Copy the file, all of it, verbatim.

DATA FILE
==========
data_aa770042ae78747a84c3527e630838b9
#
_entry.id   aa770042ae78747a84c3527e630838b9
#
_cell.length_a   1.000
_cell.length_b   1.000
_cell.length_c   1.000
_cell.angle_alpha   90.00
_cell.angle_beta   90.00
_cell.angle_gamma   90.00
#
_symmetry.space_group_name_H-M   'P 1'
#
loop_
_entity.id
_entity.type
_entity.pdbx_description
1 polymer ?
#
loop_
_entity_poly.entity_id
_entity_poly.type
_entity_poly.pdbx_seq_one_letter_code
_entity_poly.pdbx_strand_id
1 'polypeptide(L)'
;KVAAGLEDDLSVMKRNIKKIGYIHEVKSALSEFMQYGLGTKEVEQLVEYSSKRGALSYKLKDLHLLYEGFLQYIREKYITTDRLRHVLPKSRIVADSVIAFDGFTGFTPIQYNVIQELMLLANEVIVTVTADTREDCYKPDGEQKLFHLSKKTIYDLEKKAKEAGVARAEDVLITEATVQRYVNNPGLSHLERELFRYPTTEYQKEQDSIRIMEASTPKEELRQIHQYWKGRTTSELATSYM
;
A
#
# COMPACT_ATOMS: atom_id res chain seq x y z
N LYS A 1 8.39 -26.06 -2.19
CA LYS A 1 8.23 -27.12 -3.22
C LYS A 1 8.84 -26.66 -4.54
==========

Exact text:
data_aa770042ae78747a84c3527e630838b9
#
_entry.id   aa770042ae78747a84c3527e630838b9
#
_cell.length_a   1.000
_cell.length_b   1.000
_cell.length_c   1.000
_cell.angle_alpha   90.00
_cell.angle_beta   90.00
_cell.angle_gamma   90.00
#
_symmetry.space_group_name_H-M   'P 1'
#
loop_
_entity.id
_entity.type
_entity.pdbx_description
1 polymer ?
#
loop_
_entity_poly.entity_id
_entity_poly.type
_entity_poly.pdbx_seq_one_letter_code
_entity_poly.pdbx_strand_id
1 'polypeptide(L)'
;KVAAGLEDDLSVMKRNIKKIGYIHEVKSALSEFMQYGLGTKEVEQLVEYSSKRGALSYKLKDLHLLYEGFLQYIREKYITTDRLRHVLPKSRIVADSVIAFDGFTGFTPIQYNVIQELMLLANEVIVTVTADTREDCYKPDGEQKLFHLSKKTIYDLEKKAKEAGVARAEDVLITEATVQRYVNNPGLSHLERELFRYPTTEYQKEQDSIRIMEASTPKEELRQIHQYWKGRTTSELATSYM
;
A
#
# COMPACT_ATOMS: atom_id res chain seq x y z
N LYS A 1 8.39 -26.06 -2.19
CA LYS A 1 8.23 -27.12 -3.22
C LYS A 1 8.84 -26.66 -4.54